X Games: The Movie
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See Kyle. See Kyle Loza.
See Kyle Loza's tattoo. "Let's get hurt," the tattoo says.
See Kyle's motorcycle. "Riders 4 Christ," it says.
See Kyle start his motorcycle. Vroom-vroom, it goes. It is loud.
See Kyle ride his motorcycle. See him ride his motorcycle up a ramp. It is a very steep ramp.
Oh, oh! See Kyle do a backward summersault! See him slither through the air like an otter in the water! See him stretch out and fly like Superman! See him contort like someone from Cirque du Soleil!
Can Kyle's mother see what I'm seeing?
It's a Bird! It's a Plane! No, It's—
Kyle Loza, whose jaw-dropping maneuver is called Electric Doom, is one of the featured performers in ESPN's sports documentary/promotional video X Games: The Movie. It's the sort of smashmouth, high-flying cinematic adventure that leaves viewers gasping, the lack of oxygen sending them to primary-reader status. It's a film that inspires thoughts—in equal measure and often simultaneously—like, "Whoa, that was so cool!" and "What, are they insane!?"
The X Games is a series of contests that's 80 percent sport, 20 percent crazy. This movie focuses on the 2008 X Games in Los Angeles and Aspen, Colo., where most of the events involve some sort of motor, bike or board, and nearly all have a whiff of schoolboy bravado about them. ("I betcha can't do a double twist on your skateboard and land on that rail down there!") It'd be easy to assume that the men who compete are really boys who never grew up.
Make no mistake: The competition here is serious—and often dangerous. But some of these guys do have a childlike love for what they do—even if it's cost them most of their ligaments.
Take Travis Pastrana, for instance. We learn from the film that this motocross-star-turned-rally-driver has suffered 25 shoulder dislocations, countless broken bones and undergone 16 knee surgeries. A quick Google search reveals that 11 years ago a wipeout ripped the base of his spine away from his pelvis—an injury few survive, much less return to full functionality afterward. And it's certainly something that might persuade others to take up another line of work—like reviewing movies, maybe. Even fellow X Gamers think that Pastrana may have some sort of an "adrenaline disorder or something."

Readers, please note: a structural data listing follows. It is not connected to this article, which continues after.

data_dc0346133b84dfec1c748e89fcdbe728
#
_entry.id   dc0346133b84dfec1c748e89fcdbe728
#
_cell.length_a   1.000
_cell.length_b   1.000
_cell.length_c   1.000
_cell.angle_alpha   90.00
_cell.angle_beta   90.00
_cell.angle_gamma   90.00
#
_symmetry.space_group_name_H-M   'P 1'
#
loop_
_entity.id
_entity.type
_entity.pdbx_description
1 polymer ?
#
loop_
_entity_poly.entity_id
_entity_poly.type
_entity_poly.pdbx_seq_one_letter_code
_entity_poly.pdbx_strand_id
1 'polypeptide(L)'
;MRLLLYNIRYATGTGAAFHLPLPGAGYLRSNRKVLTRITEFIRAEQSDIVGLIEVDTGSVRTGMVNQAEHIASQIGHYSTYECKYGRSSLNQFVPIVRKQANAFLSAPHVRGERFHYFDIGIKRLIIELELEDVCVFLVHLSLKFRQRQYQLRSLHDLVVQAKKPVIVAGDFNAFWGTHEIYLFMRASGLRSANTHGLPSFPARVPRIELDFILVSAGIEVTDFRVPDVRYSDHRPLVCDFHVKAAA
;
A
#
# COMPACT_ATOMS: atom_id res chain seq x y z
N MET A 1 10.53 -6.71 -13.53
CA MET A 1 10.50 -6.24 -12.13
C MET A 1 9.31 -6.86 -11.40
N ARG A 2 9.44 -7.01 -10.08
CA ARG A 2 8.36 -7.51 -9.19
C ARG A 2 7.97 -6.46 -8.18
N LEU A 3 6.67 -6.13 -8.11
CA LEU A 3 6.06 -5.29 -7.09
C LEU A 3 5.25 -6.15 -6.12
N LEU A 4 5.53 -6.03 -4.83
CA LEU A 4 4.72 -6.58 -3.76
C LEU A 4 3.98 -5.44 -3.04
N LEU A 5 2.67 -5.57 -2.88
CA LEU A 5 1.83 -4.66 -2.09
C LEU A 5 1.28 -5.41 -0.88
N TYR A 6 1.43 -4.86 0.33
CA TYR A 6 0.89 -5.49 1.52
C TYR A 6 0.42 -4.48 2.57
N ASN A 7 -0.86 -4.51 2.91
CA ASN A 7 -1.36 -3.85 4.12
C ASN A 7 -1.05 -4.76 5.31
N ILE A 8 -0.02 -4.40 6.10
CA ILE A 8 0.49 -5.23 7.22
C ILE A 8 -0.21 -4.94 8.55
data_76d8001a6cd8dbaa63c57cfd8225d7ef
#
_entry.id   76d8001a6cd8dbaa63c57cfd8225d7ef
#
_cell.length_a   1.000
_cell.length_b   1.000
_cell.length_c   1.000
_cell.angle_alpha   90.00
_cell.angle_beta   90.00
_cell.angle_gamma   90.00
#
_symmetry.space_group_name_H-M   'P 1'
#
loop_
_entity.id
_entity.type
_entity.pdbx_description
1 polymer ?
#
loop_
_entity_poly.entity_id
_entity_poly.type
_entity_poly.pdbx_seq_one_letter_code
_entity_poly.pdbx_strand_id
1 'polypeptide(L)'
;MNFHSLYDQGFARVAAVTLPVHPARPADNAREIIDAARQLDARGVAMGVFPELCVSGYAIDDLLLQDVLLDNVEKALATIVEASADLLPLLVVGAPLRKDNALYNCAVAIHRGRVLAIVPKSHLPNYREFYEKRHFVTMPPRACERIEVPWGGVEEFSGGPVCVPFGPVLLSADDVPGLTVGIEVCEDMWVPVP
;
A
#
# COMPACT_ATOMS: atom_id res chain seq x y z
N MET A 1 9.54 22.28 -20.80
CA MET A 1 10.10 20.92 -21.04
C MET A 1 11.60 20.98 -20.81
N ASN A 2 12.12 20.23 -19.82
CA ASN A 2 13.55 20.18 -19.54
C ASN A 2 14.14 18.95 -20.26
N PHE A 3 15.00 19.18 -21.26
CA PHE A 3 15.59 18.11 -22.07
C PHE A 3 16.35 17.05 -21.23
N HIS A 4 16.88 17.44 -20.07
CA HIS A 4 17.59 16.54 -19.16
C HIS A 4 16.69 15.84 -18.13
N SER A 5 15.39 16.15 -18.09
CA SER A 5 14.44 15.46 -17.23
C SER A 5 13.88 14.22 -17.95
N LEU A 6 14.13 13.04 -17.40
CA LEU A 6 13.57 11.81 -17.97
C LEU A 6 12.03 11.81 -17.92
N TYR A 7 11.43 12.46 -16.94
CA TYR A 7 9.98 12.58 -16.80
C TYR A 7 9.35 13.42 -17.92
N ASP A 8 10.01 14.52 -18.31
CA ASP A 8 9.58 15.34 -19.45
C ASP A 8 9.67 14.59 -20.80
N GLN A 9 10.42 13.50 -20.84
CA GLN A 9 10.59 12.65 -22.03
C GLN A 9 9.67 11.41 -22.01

But the boyish, perpetually smiling Pastrana says that while "normal" folks might think about the dangers associated with the sport, the terrible what-ifs, X Games athletes ask "what if" in a different sort of way:
"What if you land it?," he says. "What if it's possible?"
Those aren't the sorts of questions most mothers would want their 12-year-old sons asking while they eye the roof of their backyard shed. But watching the film, you can't help but admire these X Games ambassadors. And some of them actually sound—dare I say it?—responsible.
"If I'm going to do something, I'm going to do it right," says skateboarder Danny Way, who says his love of skateboarding helped him survive an unpleasant childhood. For him, the sport is about passion, work and commitment. So serious is he about his allegiance to the sport that he has the word skate tattooed on his ring finger. Near the end of the film, we see him possibly break his foot in competition—only to drag himself out of the medical room to complete his final two runs.
"It's all about 'dream it, believe it and work hard at it,'" says Bob Burnquist, Way's prime rival, band partner and good friend. We see Burnquist talk about mastering his own healthy fear of skateboarding as he meticulously straps on pad after pad after pad.
The lessons come as quickly as the twists and backflips. "Failure is essential to growth," says one competitor. "Don't take success too seriously," says another. Ricky Carmichael—nicknamed the G.O.A.T., meaning "Greatest Of All Time"—offers a quick primer on humility: "I prefer R.C." Olympian snowboarder Shawn White gives a winking nod to perseverance: "We always fall on every trick we do," he says. "I mean not me, but a guy I know."
And then there's (heavily tattooed evangelical Christian) Kyle Loza, who makes it pretty clear that as fun and glamorous as this stuff may look on TV, it requires hard, unglamorous work: We see him practice his Electric Doom move over and over, plummeting into a pit filled with foam. And, at times, he sounds like he'd rather be an accountant.
"Dirt bikes," he says with a smile, "are not fun. They're scary and dangerous."
Who knew that being an X Gamer could be such a terrifying ... grind?
Going for the Gold
Above all, these athletes talk about pushing themselves and their sport forward. The greats talk about never settling for second-best—even if they sometimes must settle for second place. They talk about dedication and tenacity, and the futility of selling yourself short—no matter what you're doing.
So as a promotional video for the sport, X Games serves its purpose with aplomb. And objectively negative content is scarce. (It includes an occasional exclamation of God's name.)
One athlete turns away from the camera just as he appears to be ready to let an f-word fly. He doesn't say it. And when he didn't, I was reminded that I wasn't scribbling notes as rapidly as I usually do when I review a movie, even a PG one. Actually, there's not much at all in my notebook this time around besides a few great quotes from a few great X Gamers about sticking to stuff, playing through the pain and being a good sport when you lose.
Crude or Profane Language
Drug and Alcohol Content
Other Negative Elements
Other Belief Systems
Readability Age Range
Travis Pastrana, Kyle Loza, Shaun White, Ricky Carmichael, Danny Way, Bob Burnquist
Steve Lawrence ( )
August 21, 2009
January 12, 2010